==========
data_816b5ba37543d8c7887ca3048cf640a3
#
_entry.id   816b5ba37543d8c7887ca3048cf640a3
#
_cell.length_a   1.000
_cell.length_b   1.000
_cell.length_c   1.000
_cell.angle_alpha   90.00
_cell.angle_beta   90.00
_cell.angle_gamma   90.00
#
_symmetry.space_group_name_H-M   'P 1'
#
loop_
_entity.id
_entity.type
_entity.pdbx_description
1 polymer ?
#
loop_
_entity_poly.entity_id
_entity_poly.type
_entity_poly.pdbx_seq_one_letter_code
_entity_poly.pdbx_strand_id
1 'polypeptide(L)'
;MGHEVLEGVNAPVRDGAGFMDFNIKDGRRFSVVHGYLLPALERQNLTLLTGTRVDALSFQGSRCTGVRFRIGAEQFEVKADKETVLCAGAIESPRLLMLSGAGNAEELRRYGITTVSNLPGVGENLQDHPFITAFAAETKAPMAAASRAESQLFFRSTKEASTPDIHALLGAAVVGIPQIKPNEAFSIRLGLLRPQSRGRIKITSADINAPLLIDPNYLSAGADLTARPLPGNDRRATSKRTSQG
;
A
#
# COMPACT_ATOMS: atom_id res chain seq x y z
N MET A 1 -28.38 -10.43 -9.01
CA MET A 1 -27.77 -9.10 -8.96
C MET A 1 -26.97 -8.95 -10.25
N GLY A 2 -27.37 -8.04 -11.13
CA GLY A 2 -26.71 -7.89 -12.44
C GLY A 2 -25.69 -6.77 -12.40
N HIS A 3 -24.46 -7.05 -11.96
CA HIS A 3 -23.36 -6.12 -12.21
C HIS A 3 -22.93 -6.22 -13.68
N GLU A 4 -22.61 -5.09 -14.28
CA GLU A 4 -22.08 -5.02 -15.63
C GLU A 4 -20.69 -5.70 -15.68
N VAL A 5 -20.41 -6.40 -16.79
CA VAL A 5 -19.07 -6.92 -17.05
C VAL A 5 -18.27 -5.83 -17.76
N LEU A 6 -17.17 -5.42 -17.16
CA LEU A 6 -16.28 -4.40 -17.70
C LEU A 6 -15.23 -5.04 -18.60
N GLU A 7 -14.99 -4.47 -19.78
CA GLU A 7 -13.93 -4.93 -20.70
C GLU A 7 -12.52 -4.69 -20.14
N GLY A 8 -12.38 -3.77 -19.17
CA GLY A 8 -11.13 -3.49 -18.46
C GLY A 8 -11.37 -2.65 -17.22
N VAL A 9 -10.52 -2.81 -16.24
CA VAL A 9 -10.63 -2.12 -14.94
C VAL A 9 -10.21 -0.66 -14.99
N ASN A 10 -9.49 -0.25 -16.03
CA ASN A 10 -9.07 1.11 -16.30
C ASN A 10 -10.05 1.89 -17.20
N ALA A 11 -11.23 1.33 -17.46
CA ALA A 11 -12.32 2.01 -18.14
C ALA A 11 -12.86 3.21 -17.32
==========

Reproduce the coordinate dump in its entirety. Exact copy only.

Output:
data_816b5ba37543d8c7887ca3048cf640a3
#
_entry.id   816b5ba37543d8c7887ca3048cf640a3
#
_cell.length_a   1.000
_cell.length_b   1.000
_cell.length_c   1.000
_cell.angle_alpha   90.00
_cell.angle_beta   90.00
_cell.angle_gamma   90.00
#
_symmetry.space_group_name_H-M   'P 1'
#
loop_
_entity.id
_entity.type
_entity.pdbx_description
1 polymer ?
#
loop_
_entity_poly.entity_id
_entity_poly.type
_entity_poly.pdbx_seq_one_letter_code
_entity_poly.pdbx_strand_id
1 'polypeptide(L)'
;MGHEVLEGVNAPVRDGAGFMDFNIKDGRRFSVVHGYLLPALERQNLTLLTGTRVDALSFQGSRCTGVRFRIGAEQFEVKADKETVLCAGAIESPRLLMLSGAGNAEELRRYGITTVSNLPGVGENLQDHPFITAFAAETKAPMAAASRAESQLFFRSTKEASTPDIHALLGAAVVGIPQIKPNEAFSIRLGLLRPQSRGRIKITSADINAPLLIDPNYLSAGADLTARPLPGNDRRATSKRTSQG
;
A
#
# COMPACT_ATOMS: atom_id res chain seq x y z
N MET A 1 -28.38 -10.43 -9.01
CA MET A 1 -27.77 -9.10 -8.96
C MET A 1 -26.97 -8.95 -10.25
N GLY A 2 -27.37 -8.04 -11.13
CA GLY A 2 -26.71 -7.89 -12.44
C GLY A 2 -25.69 -6.77 -12.40
N HIS A 3 -24.46 -7.05 -11.96
CA HIS A 3 -23.36 -6.12 -12.21
C HIS A 3 -22.93 -6.22 -13.68
N GLU A 4 -22.61 -5.09 -14.28
CA GLU A 4 -22.08 -5.02 -15.63
C GLU A 4 -20.69 -5.70 -15.68
N VAL A 5 -20.41 -6.40 -16.79
CA VAL A 5 -19.07 -6.92 -17.05
C VAL A 5 -18.27 -5.83 -17.76
N LEU A 6 -17.17 -5.42 -17.16
CA LEU A 6 -16.28 -4.40 -17.70
C LEU A 6 -15.23 -5.04 -18.60
N GLU A 7 -14.99 -4.47 -19.78
CA GLU A 7 -13.93 -4.93 -20.70
C GLU A 7 -12.52 -4.69 -20.14
N GLY A 8 -12.38 -3.77 -19.17
CA GLY A 8 -11.13 -3.49 -18.46
C GLY A 8 -11.37 -2.65 -17.22
N VAL A 9 -10.52 -2.81 -16.24
CA VAL A 9 -10.63 -2.12 -14.94
C VAL A 9 -10.21 -0.66 -14.99
N ASN A 10 -9.49 -0.25 -16.03
CA ASN A 10 -9.07 1.11 -16.30
C ASN A 10 -10.05 1.89 -17.20
N ALA A 11 -11.23 1.33 -17.46
CA ALA A 11 -12.32 2.01 -18.14
C ALA A 11 -12.86 3.21 -17.32